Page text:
At some point in your professional career, you may be faced with (or have already been faced with) being laid off or otherwise downsized from your previous employer. The news can come in many fashions, but the result is that you will no longer be gainfully employed. You may receive severance pay, which is a sign of good faith on the employer’s part. You may even receive outplacement assistance to help you manage your career transition. Whatever the case, you will eventually have to deal with the implications of being out of work. But just how do you do it? Part one of this four-part series will begin to discuss how.
Deal with the emotions of the situation; it is okay to express fear, anger, or sadness.
Avoiding your emotions is a quick way to sabotage the rest of your career search. Pretending that the layoff did not happen and hiding it from family and friends won’t help. Job loss is not unlike any other loss in life. It is important to fully express your emotions so that in time you can move forward.
Realize that unemployment is reversible and there are other employers available that will have opportunities.
So what if you did work for your last employer for 20 years? Sure, you formed many strong relationships, had a routine that you were used to, and even carved out a niche where you were the go-to person. Just like you contributed for your last employer, you can contribute to a future employer in the same or in a similar way.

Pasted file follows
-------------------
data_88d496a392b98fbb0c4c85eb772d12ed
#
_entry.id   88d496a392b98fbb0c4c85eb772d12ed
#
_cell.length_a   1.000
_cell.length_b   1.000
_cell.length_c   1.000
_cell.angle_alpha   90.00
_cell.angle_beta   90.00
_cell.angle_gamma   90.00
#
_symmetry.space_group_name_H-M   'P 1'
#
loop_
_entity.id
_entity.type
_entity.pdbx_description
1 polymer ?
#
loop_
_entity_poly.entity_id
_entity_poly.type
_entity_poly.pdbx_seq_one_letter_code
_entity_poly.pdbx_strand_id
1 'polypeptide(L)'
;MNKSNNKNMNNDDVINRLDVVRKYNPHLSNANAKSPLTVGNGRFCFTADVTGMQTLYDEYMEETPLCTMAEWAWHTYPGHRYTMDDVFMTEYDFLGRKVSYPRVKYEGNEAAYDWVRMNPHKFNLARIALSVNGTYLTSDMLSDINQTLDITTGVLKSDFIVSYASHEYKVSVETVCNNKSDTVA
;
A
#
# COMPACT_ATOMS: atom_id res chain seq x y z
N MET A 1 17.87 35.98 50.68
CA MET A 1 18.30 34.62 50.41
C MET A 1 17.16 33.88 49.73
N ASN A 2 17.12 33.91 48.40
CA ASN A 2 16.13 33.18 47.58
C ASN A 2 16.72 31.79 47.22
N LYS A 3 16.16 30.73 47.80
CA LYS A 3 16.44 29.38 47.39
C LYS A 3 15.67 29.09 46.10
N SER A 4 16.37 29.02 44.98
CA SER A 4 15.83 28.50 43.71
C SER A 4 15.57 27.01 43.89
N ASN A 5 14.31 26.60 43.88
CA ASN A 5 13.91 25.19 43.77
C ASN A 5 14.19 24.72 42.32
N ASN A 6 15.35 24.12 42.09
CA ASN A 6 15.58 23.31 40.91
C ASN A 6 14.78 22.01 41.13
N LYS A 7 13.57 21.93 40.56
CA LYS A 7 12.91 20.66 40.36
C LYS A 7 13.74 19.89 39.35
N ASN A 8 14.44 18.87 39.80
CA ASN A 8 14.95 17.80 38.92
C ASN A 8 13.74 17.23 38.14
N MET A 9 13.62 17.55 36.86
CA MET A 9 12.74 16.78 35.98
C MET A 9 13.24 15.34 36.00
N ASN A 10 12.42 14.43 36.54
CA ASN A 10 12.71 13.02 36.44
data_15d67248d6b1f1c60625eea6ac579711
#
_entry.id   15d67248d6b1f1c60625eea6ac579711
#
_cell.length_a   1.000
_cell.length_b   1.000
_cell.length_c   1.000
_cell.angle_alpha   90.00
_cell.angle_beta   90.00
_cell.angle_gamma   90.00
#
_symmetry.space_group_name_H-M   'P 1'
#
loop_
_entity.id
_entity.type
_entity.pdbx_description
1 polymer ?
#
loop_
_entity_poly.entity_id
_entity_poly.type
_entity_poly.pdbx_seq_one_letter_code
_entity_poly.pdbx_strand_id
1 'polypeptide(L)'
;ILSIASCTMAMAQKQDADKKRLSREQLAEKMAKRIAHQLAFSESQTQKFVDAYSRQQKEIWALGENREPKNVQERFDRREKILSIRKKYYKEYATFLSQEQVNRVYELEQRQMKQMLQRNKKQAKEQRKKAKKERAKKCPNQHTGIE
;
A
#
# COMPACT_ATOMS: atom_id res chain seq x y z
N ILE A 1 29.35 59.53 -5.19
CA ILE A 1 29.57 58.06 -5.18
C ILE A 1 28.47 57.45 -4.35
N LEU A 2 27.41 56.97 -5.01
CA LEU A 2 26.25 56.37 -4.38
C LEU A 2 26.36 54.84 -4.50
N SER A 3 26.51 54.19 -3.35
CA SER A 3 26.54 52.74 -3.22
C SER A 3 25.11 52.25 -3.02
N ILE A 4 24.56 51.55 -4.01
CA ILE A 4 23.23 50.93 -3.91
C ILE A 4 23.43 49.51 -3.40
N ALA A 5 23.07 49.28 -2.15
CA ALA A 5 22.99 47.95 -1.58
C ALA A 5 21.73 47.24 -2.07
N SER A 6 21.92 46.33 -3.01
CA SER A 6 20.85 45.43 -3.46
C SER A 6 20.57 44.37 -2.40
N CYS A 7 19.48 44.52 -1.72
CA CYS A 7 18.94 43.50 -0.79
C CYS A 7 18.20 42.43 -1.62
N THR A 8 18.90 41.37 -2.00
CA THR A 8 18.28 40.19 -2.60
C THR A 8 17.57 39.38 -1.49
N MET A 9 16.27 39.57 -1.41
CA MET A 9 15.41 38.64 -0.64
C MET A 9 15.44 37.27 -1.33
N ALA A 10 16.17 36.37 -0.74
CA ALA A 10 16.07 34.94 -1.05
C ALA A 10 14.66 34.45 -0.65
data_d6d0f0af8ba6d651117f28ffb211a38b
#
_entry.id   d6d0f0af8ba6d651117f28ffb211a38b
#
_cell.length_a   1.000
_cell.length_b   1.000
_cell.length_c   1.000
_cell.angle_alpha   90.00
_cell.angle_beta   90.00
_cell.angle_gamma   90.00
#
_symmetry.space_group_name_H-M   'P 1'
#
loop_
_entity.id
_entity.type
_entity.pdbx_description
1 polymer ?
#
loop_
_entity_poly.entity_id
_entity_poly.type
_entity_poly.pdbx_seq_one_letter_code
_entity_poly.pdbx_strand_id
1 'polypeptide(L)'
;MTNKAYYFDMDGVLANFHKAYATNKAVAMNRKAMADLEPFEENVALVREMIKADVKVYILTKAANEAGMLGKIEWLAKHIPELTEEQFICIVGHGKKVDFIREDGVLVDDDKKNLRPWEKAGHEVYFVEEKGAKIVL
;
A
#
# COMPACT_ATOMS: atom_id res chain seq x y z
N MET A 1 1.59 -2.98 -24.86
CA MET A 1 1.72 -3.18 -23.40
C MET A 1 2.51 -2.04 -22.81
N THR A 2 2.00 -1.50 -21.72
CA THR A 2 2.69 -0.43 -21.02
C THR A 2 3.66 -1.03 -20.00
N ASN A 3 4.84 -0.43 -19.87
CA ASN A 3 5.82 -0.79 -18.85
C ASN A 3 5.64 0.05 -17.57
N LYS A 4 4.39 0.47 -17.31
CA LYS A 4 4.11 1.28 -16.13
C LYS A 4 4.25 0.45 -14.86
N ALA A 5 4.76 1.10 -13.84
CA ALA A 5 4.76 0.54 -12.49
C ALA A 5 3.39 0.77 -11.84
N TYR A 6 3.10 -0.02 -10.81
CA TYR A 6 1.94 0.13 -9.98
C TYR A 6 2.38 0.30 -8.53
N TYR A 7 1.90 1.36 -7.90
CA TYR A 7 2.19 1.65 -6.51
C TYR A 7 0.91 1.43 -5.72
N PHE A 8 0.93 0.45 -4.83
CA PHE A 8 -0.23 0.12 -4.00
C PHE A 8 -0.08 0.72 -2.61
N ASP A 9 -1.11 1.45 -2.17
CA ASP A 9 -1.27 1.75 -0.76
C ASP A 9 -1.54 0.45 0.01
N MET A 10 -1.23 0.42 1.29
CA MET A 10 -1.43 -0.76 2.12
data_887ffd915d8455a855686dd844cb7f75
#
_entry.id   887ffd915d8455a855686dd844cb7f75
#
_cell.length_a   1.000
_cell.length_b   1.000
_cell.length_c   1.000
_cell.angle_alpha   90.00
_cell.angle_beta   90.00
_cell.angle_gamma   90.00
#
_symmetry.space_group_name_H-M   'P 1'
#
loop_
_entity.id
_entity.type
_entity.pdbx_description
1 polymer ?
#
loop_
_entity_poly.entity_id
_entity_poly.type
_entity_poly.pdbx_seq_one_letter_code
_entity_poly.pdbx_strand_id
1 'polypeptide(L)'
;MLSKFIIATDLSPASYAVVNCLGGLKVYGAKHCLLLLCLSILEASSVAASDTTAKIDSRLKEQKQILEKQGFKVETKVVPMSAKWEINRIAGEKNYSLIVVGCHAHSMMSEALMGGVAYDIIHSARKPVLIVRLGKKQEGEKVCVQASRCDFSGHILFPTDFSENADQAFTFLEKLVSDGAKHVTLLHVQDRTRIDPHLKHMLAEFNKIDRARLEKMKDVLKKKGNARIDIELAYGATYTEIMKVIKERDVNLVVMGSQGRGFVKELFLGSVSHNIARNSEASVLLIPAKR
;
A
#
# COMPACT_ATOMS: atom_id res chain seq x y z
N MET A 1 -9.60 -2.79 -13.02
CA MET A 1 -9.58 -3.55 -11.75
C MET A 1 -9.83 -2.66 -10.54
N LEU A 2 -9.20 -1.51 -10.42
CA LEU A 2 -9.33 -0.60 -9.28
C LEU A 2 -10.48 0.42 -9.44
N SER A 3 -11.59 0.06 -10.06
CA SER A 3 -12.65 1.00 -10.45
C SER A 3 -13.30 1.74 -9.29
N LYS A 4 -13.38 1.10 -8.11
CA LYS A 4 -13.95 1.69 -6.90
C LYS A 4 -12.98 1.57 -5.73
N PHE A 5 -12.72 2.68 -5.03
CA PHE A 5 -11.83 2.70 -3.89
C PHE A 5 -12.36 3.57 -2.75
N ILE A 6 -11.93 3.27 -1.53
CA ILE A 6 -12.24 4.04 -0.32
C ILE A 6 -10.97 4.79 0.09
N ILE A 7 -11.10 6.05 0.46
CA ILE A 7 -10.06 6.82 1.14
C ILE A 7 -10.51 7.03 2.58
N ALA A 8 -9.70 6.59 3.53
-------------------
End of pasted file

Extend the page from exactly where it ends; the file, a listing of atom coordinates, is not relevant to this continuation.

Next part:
Work on maintaining a positive mental attitude toward yourself and your situation.
Even in the midst of confusion and frustration as it pertains to your job search, it is important for you to find ways to look on the bright side. Read positive materials, watch positive programming; what goes in, comes out. Reflect on your career and the contributions that you were able to make. Use this positive energy to fuel your job search. Resist the urge to participate in negative discussions about your past employer. There are more important issues at hand.
Do not attempt to start your job search until you have dealt with the emotional impact of your job loss.
This supports earlier advice about dealing with emotions. There is no way to interview with confidence until you have dealt with your emotions, reflected back on your career, decided what you want to do next, and prepared your career search documentation to support this goal.
Expect to go through a full range of emotions during your job search, both positive and negative.
Think roller coaster ride. That is the best way to describe being out of work and managing a job search. There will be the highs of newly formed professional connections, calls from recruiters, responses from employers in regards to positions you have applied to and the lows of promises not kept, calls not returned, and offers not received. Whatever the case may be, try not to lose your composure. Expect these ups and downs with the realization that all roller coasters eventually come to an end.